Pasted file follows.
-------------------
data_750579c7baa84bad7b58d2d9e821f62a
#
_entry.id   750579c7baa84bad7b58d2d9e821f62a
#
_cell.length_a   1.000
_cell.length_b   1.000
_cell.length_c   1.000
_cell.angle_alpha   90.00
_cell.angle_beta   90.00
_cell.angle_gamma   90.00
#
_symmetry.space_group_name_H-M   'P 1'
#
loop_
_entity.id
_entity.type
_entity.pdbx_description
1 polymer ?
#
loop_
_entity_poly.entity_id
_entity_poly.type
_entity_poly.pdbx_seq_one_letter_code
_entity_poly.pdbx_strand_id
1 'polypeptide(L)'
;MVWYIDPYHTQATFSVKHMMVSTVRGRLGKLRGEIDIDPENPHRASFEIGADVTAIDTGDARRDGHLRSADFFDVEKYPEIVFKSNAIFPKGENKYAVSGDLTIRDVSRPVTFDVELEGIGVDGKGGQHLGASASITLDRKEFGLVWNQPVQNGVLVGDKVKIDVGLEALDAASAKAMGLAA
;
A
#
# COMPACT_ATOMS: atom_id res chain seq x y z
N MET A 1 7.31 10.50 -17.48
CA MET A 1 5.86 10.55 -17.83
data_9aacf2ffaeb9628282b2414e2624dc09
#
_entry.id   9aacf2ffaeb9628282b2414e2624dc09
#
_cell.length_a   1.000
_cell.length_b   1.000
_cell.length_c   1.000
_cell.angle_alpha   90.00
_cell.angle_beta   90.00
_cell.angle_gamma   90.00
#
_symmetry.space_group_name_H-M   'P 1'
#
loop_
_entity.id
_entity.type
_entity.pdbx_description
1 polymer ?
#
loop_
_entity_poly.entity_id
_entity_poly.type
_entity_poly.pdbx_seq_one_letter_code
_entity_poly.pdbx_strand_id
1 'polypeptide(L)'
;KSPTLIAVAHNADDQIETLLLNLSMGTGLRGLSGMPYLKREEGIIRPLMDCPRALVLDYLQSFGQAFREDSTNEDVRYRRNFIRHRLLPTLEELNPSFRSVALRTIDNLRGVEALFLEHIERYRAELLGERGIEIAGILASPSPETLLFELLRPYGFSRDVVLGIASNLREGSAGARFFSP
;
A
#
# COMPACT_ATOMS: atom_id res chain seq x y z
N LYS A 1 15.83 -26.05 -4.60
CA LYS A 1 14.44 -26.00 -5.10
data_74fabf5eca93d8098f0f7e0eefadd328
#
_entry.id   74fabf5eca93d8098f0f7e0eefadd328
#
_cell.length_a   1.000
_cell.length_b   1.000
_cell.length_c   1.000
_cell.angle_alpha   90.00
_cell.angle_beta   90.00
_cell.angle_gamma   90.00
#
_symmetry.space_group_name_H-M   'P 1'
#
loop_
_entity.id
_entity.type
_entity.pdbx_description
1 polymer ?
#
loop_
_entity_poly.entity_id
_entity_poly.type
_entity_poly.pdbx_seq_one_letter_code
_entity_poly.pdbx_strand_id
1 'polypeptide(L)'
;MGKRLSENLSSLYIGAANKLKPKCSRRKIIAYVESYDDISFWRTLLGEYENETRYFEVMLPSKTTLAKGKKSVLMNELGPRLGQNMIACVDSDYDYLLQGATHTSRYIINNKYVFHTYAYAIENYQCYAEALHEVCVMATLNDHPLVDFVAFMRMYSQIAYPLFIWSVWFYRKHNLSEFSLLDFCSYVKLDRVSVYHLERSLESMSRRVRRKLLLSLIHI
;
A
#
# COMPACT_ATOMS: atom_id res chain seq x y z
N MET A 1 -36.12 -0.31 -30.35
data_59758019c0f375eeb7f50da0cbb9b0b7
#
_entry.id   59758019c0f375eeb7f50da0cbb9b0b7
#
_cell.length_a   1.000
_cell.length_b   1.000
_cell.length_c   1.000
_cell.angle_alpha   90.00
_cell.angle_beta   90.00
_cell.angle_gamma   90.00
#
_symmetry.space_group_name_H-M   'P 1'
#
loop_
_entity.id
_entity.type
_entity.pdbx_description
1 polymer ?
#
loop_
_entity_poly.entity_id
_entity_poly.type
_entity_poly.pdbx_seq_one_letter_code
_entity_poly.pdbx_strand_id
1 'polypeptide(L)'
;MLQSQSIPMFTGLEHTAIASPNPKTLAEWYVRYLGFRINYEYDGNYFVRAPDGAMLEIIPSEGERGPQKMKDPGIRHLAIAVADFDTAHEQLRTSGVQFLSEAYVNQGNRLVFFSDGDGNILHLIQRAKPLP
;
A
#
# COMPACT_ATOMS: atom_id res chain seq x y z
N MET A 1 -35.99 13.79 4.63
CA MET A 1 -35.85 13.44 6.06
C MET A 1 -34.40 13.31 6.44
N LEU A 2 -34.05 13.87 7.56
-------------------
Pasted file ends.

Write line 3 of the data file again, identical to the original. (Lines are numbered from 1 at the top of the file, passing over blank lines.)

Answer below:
_entry.id   750579c7baa84bad7b58d2d9e821f62a